Budget Cuts: How The Arts Are Being Eroded in Public Schools

May 14th, 2018 Posted by Art, Tips for Artists No Comment yet

Art in public schools is being cut constantly. In late 2017, Pennsylvania’s Scranton School District experienced a devastating $19 million budget shortfall. In response, the board decided they had no choice but to layoff 89 employees, the majority of which were teachers in music, art, and physical education.

This scenario plays out regularly in school districts across the country. Art programs in public schools are identified as the most responsible places from which to make cuts. Art is seen as frivolous and expendable compared to math, English, history and science, seen as more critical to students’ development and job prospects. 

We at IPaintMyMind feel this reflects a profound misunderstanding of how art education benefits a student’s personal development, academic prowess, and professional prospects. It also misunderstands the trajectory of the current economy, which favors creative talent more and more every day.

Articles we’ve published explain how art education can improve proficiency in reading, writing, and math, boost discipline, attendance, and test scores, improve graduation rates and societal cohesion, and connect young people to a wider world. But those only begin to lay out the wide-reaching benefits of art in schools.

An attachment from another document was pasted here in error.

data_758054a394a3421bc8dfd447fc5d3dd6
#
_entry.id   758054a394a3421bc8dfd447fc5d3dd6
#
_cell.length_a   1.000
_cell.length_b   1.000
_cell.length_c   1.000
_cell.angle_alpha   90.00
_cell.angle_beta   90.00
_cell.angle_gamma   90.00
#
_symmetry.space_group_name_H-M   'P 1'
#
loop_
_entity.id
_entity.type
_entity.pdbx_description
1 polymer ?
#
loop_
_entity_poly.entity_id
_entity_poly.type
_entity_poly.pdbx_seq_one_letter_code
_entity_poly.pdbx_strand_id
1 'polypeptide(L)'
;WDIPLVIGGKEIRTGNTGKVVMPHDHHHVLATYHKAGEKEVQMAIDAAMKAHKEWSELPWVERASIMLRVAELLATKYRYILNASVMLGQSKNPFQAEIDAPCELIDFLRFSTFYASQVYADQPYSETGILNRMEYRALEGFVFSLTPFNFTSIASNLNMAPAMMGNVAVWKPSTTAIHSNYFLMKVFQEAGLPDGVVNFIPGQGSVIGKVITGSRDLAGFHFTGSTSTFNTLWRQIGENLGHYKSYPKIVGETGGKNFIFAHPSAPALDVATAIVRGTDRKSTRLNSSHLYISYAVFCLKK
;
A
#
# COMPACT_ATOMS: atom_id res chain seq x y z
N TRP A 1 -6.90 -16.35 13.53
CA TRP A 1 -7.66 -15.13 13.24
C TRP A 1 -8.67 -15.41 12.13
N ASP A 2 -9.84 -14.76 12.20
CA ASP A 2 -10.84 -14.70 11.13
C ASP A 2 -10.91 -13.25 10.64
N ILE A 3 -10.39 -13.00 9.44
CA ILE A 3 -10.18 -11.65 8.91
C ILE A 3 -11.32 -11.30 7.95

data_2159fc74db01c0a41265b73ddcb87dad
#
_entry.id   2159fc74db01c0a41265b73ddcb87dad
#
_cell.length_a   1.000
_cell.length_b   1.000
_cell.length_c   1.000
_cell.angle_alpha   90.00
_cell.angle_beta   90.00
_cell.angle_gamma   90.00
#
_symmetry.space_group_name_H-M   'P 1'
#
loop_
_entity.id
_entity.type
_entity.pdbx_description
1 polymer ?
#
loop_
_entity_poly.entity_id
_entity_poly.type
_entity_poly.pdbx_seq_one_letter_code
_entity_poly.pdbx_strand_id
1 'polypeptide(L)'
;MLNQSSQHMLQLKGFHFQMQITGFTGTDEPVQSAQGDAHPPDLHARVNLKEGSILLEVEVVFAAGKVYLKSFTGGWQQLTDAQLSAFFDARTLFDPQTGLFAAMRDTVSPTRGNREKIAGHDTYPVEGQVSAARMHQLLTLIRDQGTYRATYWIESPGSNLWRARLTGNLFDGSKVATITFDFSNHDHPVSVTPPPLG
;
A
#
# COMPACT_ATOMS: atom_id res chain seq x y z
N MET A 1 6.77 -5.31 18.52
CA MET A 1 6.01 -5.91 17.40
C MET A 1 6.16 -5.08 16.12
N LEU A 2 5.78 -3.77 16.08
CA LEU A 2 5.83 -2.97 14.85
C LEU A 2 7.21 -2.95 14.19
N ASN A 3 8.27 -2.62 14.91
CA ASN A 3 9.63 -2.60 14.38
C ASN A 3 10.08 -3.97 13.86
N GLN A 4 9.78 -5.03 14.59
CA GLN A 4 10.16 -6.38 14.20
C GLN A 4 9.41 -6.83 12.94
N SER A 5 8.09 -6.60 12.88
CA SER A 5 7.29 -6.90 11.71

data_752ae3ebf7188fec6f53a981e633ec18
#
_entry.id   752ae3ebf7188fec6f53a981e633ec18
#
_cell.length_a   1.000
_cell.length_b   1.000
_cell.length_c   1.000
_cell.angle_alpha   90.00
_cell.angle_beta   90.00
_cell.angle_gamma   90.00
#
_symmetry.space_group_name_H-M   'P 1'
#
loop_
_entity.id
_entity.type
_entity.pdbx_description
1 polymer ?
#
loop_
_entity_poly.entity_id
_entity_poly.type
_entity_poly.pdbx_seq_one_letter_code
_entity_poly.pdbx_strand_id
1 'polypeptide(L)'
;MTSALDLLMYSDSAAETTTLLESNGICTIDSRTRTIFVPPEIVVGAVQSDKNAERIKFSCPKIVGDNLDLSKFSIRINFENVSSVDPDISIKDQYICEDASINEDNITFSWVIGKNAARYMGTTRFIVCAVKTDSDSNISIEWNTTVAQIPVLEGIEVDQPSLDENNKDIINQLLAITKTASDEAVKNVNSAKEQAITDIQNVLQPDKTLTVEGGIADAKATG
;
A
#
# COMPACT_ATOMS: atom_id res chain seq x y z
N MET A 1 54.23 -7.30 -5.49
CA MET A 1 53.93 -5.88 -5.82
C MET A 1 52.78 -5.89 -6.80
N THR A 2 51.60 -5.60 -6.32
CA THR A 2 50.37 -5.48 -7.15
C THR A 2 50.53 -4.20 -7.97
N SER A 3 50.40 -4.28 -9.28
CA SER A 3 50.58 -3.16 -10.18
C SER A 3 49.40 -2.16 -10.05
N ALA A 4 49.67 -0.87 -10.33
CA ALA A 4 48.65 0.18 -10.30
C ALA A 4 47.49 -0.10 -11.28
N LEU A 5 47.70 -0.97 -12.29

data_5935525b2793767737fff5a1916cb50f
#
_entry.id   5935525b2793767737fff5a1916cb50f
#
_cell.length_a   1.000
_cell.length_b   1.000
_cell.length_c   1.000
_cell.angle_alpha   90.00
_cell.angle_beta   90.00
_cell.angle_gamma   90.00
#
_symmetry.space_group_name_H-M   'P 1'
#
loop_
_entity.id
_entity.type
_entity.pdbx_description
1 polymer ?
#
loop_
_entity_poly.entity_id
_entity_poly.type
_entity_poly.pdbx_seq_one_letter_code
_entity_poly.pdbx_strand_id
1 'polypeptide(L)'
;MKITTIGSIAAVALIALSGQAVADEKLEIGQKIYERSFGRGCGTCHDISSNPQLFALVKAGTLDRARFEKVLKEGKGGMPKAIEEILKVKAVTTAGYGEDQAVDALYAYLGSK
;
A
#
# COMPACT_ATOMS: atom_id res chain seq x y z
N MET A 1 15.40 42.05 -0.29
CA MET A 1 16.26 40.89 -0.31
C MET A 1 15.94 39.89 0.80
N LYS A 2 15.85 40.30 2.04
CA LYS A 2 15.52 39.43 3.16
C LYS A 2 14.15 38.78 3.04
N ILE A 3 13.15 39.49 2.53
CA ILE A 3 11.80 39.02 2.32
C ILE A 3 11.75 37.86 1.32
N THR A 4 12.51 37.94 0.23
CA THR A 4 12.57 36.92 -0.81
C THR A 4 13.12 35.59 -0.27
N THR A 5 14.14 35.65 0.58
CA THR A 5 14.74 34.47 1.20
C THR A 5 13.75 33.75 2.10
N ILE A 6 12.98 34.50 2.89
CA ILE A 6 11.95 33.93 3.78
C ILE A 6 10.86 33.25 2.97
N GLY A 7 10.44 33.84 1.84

Formal art education in America spawned in the 19th century from the idea that new industries would increasingly require creative design components and the workers to create them.  When children create art, they are problem-solving and are all but forced to innovate in order to create something new out of nothing.

Today, science and tech firms employ thousands of artists and designers to build websites, design cars, craft electronics, curate retail spaces, and formulate advertising campaigns. Countries we equate with strong education systems and economies, like Germany and Japan, require school children to study the arts every year and devote more classroom time to arts than the United States.

Art education can inspire entrepreneurship.  When Staten Island’s New Dorp High School had their arts budget cut, students made and sold silk screened T-shirts, street portraits, calendars, calligraphy, and buttons. Their efforts kept the art program funded and earned them a profit.  

Art education can help pay for college. Millersburg High School senior Michael Blasser earned a $20,000 scholarship to Susquehanna University based largely on work he did at a private arts school, Capital Area School for the Arts, 30 miles from his home.

Art education regularly saves students from academic failure.  Millions of young people not naturally attracted to math and science find art class the only compelling motivation to attend school. Students who appear unengaged in other subjects often gladly devote extra-curricular hours to their art projects.

Studies on divergent learning styles reveal that traditional classroom methods –  lectures and written tests – deny many students the opportunity to absorb and demonstrate knowledge in ways that play to their strengths.  A struggling student who more naturally conveys knowledge through visual manipulation will have few avenues for expression outside of art class.

Science will no doubt continue to reveal the cognitive and psychological benefits of arts education.  We hope you will join the growing ranks of stalwart protectors of arts education by supporting art programs for students both young and old.

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